How Yale SOM Evaluates Applicants
The Yale School of Management (SOM) ranks number 10 in P&Q’s ‘Top Business Schools’ rankings. For years, the B-school has excelled at delivering a cross-functional MBA education—one that is both globally-minded and purpose-oriented.
In an interview with Stacy Blackman Consulting, Bruce DelMonico, Assistant Dean for Admissions at Yale SOM, recently gave insight into how the B-school evaluates applications and why test scores might not matter as much as you think.
TEST SCORES ARE JUST ONE FACTOR
Like many B-schools, Yale SOM looks at applications holistically—meaning no one factor is more important than the other.
“We encourage applicants to focus less on our median GMAT or GRE score and look instead at the range of scores that comprise each class,” DelMonico says. “The test score is not one-size-fits-all.It has different meaning depending on the rest of your application, so don’t feel as though you need to be at or above the median (by definition, half of our students aren’t).”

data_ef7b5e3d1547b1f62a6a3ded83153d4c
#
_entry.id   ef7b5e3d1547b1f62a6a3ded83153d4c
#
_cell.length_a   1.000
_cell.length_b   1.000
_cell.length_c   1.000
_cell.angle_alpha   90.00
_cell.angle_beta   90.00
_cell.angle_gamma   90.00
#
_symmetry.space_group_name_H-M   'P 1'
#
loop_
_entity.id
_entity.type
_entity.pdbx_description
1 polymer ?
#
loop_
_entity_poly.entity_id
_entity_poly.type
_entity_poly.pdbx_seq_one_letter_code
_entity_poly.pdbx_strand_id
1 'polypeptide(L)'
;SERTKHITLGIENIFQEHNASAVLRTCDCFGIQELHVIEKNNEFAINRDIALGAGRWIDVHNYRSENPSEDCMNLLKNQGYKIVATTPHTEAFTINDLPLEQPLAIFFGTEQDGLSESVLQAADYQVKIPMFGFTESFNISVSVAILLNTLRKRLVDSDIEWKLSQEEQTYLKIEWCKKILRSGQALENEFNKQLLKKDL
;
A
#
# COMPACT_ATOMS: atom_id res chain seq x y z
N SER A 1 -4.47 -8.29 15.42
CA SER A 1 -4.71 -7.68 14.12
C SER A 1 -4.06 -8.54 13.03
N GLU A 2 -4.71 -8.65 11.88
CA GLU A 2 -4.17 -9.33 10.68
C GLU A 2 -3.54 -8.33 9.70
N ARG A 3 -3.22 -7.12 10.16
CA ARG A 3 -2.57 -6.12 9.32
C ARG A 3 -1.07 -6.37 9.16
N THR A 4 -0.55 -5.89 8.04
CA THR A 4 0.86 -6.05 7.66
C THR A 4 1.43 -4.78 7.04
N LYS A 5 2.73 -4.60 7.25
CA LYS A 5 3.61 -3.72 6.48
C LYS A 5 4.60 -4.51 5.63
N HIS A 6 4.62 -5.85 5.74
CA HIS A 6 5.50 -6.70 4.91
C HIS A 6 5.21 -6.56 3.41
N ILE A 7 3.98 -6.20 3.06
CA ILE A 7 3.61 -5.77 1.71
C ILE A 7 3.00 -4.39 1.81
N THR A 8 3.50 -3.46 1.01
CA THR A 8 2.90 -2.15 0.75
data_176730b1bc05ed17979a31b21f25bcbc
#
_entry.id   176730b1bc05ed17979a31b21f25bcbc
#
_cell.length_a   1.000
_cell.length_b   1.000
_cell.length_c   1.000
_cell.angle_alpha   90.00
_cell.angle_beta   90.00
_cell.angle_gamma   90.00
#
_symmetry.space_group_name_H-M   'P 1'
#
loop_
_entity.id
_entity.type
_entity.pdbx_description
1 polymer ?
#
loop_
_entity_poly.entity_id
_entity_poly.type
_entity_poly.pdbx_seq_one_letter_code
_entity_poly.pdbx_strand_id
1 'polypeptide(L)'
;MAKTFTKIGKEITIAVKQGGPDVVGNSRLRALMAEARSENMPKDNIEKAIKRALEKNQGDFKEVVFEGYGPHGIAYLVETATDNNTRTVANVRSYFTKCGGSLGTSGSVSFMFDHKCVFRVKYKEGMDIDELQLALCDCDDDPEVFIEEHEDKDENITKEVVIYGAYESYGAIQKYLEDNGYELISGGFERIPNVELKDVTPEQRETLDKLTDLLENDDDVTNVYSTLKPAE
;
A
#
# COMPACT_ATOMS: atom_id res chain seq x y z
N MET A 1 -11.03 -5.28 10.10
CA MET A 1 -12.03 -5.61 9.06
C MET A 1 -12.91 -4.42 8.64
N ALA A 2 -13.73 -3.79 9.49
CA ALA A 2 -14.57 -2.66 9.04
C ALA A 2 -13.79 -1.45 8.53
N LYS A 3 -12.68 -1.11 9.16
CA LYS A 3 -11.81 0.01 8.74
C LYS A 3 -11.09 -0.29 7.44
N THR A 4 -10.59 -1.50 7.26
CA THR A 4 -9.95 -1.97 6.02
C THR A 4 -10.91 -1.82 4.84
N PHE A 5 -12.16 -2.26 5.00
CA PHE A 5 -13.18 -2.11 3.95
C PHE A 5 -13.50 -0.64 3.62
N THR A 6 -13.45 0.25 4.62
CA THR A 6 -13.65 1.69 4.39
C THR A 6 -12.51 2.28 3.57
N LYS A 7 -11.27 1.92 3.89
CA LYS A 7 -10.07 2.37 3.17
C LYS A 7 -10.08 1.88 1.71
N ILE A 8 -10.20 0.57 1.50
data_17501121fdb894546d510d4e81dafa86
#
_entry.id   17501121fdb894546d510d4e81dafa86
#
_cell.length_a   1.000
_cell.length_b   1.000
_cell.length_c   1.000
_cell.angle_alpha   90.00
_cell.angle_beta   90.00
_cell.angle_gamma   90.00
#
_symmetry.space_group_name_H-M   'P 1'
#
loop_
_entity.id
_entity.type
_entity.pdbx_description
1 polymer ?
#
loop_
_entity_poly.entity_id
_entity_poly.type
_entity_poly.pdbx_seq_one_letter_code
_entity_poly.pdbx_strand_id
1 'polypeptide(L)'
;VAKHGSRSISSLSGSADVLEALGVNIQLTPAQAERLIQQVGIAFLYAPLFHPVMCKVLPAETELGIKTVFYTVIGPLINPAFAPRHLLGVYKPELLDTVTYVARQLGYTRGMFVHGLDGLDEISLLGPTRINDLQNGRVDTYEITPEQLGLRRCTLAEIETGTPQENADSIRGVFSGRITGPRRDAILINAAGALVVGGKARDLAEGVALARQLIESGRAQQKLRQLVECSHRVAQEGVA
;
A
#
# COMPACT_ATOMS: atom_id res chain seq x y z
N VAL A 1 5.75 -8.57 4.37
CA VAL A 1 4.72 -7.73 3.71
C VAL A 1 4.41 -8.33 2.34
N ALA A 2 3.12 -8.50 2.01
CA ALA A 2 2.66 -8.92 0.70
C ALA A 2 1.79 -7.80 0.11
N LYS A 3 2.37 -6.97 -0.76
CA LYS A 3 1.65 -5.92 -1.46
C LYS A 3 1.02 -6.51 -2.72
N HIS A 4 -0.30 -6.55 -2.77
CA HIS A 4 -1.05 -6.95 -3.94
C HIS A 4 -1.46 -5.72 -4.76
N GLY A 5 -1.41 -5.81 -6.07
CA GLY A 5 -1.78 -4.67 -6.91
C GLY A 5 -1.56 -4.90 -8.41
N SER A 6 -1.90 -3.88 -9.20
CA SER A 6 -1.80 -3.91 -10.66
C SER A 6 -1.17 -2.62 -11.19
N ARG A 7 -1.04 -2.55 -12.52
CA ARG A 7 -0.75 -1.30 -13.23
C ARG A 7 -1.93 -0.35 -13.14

CONSIDER TAKING STATS AND MICROECONOMICS
Like test scores, GPA is also just another factor in the admissions criteria. DelMonico says it’s not so much about how high your GPA is, but rather, what your course selection says about your story.
“We look at far more than just your overall GPA,” he says. “The Admissions Committee will spend a good deal of time going semester-by-semester, looking at each of the courses you’ve taken and your performance in them. We also look at your major, your institution, the range of courses you’ve taken, and any trends in your performance. Your story is much more than just a GPA.”
Pro tip: If you’re looking to offset a lower GPA, you might want to consider taking some quant classes.
“If you haven’t taken statistics and microeconomics, I would suggest doing so before starting an MBA program – ours or any other,” DelMonico says. “Not only can it help in the admissions process, but it will help you in the program itself, where data-driven decision-making is a core competency and microeconomics is a common language.”
Sources: Stacy Blackman Consulting, P&Q
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